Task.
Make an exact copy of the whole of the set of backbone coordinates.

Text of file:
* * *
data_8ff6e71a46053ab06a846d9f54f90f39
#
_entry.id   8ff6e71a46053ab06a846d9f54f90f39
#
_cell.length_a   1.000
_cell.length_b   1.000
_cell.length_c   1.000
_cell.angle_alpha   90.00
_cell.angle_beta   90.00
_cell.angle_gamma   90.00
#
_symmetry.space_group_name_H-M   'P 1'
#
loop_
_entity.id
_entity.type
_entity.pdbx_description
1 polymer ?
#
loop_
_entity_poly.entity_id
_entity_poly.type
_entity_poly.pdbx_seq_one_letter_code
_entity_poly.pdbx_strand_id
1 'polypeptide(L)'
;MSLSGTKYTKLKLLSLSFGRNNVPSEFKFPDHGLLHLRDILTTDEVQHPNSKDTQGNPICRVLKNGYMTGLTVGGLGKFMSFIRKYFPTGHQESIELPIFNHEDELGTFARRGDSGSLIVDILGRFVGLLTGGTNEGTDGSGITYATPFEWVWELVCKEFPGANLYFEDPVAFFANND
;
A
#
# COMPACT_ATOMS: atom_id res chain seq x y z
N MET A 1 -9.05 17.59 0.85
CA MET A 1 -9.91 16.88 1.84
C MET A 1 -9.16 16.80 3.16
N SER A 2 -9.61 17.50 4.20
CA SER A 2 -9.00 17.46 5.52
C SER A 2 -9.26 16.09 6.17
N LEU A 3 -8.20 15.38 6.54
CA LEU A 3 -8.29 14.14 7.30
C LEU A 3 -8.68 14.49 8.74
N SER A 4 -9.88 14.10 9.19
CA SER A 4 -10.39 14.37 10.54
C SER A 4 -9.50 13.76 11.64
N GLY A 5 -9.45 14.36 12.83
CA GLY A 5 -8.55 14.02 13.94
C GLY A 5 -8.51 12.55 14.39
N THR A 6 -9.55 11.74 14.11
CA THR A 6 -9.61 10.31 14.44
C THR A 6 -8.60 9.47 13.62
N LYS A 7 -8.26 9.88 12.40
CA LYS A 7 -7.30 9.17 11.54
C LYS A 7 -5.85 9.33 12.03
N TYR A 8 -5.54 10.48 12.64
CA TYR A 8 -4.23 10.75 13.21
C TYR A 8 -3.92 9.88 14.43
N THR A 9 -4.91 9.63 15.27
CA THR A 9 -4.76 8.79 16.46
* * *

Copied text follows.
data_8ff6e71a46053ab06a846d9f54f90f39
#
_entry.id   8ff6e71a46053ab06a846d9f54f90f39
#
_cell.length_a   1.000
_cell.length_b   1.000
_cell.length_c   1.000
_cell.angle_alpha   90.00
_cell.angle_beta   90.00
_cell.angle_gamma   90.00
#
_symmetry.space_group_name_H-M   'P 1'
#
loop_
_entity.id
_entity.type
_entity.pdbx_description
1 polymer ?
#
loop_
_entity_poly.entity_id
_entity_poly.type
_entity_poly.pdbx_seq_one_letter_code
_entity_poly.pdbx_strand_id
1 'polypeptide(L)'
;MSLSGTKYTKLKLLSLSFGRNNVPSEFKFPDHGLLHLRDILTTDEVQHPNSKDTQGNPICRVLKNGYMTGLTVGGLGKFMSFIRKYFPTGHQESIELPIFNHEDELGTFARRGDSGSLIVDILGRFVGLLTGGTNEGTDGSGITYATPFEWVWELVCKEFPGANLYFEDPVAFFANND
;
A
#
# COMPACT_ATOMS: atom_id res chain seq x y z
N MET A 1 -9.05 17.59 0.85
CA MET A 1 -9.91 16.88 1.84
C MET A 1 -9.16 16.80 3.16
N SER A 2 -9.61 17.50 4.20
CA SER A 2 -9.00 17.46 5.52
C SER A 2 -9.26 16.09 6.17
N LEU A 3 -8.20 15.38 6.54
CA LEU A 3 -8.29 14.14 7.30
C LEU A 3 -8.68 14.49 8.74
N SER A 4 -9.88 14.10 9.19
CA SER A 4 -10.39 14.37 10.54
C SER A 4 -9.50 13.76 11.64
N GLY A 5 -9.45 14.36 12.83
CA GLY A 5 -8.55 14.02 13.94
C GLY A 5 -8.51 12.55 14.39
N THR A 6 -9.55 11.74 14.11
CA THR A 6 -9.61 10.31 14.44
C THR A 6 -8.60 9.47 13.62
N LYS A 7 -8.26 9.88 12.40
CA LYS A 7 -7.30 9.17 11.54
C LYS A 7 -5.85 9.33 12.03
N TYR A 8 -5.54 10.48 12.64
CA TYR A 8 -4.23 10.75 13.21
C TYR A 8 -3.92 9.88 14.43
N THR A 9 -4.91 9.63 15.27
CA THR A 9 -4.76 8.79 16.46